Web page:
With the two championship leaders level on points as one of the most epic battles in motorsport drew to a close, no one could have predicted the final lap drama that took place at the Yas Marina circuit. Amrit Virdi discusses the race and its aftermath, and what this means for the future of Formula One.
Heading into the race weekend, tensions were undoubtedly at their highest between Mercedes and Red Bull, as both had the constructers and driver’s championships well within their reach. After the wheel-to-wheel racing, 50G crashes and shady interviews that the season has brought us, it was no surprise that viewership for this finale was up by 84% from last year, as fans from all around the globe tuned in for a thrilling ending.
The race marked an end of a lot of eras and was surrounded with a bittersweet atmosphere. It was F1 legend Kimi Raikkonen’s last race before his retirement, and the last race from his Alfa Romeo teammate Antonio Giovinazzi, who was left without a seat next year. It was also the end of the W-12 era of cars and featured the last race of George Russell at Williams and Valterri Bottas at Mercedes before a reshuffle of seats next year.
7-time world champion Lewis Hamilton was seeking to retain his winning streak and beat Michael Schumacher’s record for the number of championships held by a driver, whilst Max Verstappen was hungry for his first world championship title. This was the first time in a good few years that Hamilton has been truly challenged, and as a fan it has been incredible to watch this season.
Hamilton, at this point, was still in the lead and was on track to win despite his older, hard tyres until chaos ensued
The drama started right at the start, when Max seemingly pushed Lewis off the track, which ended giving Lewis quite an advantage. FIA radio communication from Red Bull to race director Michael Masi revealed the team’s frustration at the decision for Lewis to retain such a lead, yet this didn’t last for long as Sergio Perez managed to hold up Hamilton massively after his pit stop, allowing his teammate Verstappen to catch up and for racing to really begin. However Hamilton, at this point, was still in the lead and was on track to win despite his older, hard tyres until chaos ensued.
A massive crash from Nicholas Latifi (who is thankfully okay) with five laps to go is when safety cars threw tyre strategies out of the window. We all predicted it would be action-reaction between Max and Lewis’ pitstops, however Mercedes decided not to pit in this safety car in order to not lose position to Verstappen. Like the rest of us, they probably assumed that the race would be finished under the safety car, however Michael Masi had other plans. A snap decision to allow for racing in the final lap meant that Max zoomed ahead of Lewis on his new soft tyres. Despite his best efforts to catch up, Lewis was stuck – his tyres just weren’t good enough, and in a dramatic turn of events Max Verstappen went on to become the 2021 World Champion, whilst Mercedes retained their position as the winner of the Constructers Championship.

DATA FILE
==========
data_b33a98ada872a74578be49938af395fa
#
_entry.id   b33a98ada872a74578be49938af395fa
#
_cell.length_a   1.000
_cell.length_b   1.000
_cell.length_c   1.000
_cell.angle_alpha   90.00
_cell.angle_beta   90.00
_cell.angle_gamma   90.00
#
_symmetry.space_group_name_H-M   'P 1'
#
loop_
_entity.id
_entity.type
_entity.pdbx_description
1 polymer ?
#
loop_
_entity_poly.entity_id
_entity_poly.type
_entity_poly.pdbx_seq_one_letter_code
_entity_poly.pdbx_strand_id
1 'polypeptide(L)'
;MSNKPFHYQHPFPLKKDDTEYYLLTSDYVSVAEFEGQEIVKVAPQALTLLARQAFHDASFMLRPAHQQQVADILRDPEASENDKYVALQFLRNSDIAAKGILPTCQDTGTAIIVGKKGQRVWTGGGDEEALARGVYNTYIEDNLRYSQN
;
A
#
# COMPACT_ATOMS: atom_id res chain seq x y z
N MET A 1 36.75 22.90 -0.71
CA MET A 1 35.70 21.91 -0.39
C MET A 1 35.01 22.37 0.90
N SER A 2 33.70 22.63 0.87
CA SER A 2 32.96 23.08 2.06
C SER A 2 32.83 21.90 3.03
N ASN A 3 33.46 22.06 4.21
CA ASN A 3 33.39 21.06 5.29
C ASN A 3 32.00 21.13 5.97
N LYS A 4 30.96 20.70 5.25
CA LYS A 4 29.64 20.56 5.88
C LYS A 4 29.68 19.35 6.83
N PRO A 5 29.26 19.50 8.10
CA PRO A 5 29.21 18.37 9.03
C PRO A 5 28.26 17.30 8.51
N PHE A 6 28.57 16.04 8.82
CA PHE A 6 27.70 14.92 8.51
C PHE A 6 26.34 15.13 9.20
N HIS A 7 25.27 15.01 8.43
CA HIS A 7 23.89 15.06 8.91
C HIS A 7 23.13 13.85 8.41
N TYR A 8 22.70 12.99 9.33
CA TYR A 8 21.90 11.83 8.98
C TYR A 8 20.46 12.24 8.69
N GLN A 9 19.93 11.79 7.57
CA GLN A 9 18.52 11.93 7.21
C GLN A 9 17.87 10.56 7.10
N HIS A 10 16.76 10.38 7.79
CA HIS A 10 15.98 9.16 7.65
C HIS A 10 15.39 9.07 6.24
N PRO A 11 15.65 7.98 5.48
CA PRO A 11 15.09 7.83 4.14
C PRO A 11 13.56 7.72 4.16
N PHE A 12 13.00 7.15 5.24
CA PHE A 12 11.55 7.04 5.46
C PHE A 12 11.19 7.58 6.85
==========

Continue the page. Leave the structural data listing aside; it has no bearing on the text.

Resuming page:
As indicated by the extremely anger-fuelled FIA radio communication we got to hear in that last lap, Mercedes, particularly team principal Toto Wolff, were not happy with the FIA’s decision to allow only five lapped cars to overtake the safety car to allow for racing to ensue. Since then, other drivers such as Daniel Ricciardo and Sebastian Vettel have even been shocked at the decision. Wolff was pleading for there not to be a safety car and for lapped cars to not overtake the safety car, to which Masi simply replied ‘this is a motor race’.
This controversial decision led to nearly a week-long social media blackout from Mercedes, and since then the official Mercedes accounts and Toto and Suzie Wolff have expressed their grievances at the FIA’s decisions last week. It is also speculated that the events have made Lewis Hamilton himself question his future in the sport – despite his contract, it is unsure as to whether he will return to race again next year, as the driver himself has been silent since the final race. The team lodged two protests against the FIA, which were rejected, but ultimately decided not to go ahead with an appeal, making Verstappen the confirmed champion for this year.
Personally, I think that the FIA did handle the situation badly, and a decision about cars overtaking the safety car should have been made sooner, if it were even to have been made at all. It seems that power plays behind the scenes are making the sport lose it’s integrity; from next season it is expected that attempts to rectify this will be made however, as team principles will have less access to communication with the race director during the race so that steward’s decisions are not impacted. As a Hamilton fan myself, although it was frustrating to see Verstappen win, I do commend Max’s impeccable talent, and an appeal to take the title off of him would just add unnecessary drama and belittle the FIA in a time where they are already on thin ice with fans. He did deserve the championship if he won in a fair race – yet based on the whole race, Lewis was on track to win, and the decisions made in the final lap just don’t sit right with me.
To maintain the integrity of the sport in the future, I hope the FIA are clearer on their rules and don’t allow for external influences to affect decision made by the stewards and race director. It would be a shame to see one of the greatest drivers leave the sport because of their controversial decisions, so I hope that next year brings a new wave of honesty and reliability from the sport, and allows for what is right at the end of the day – fair racing, regardless of the outcome.
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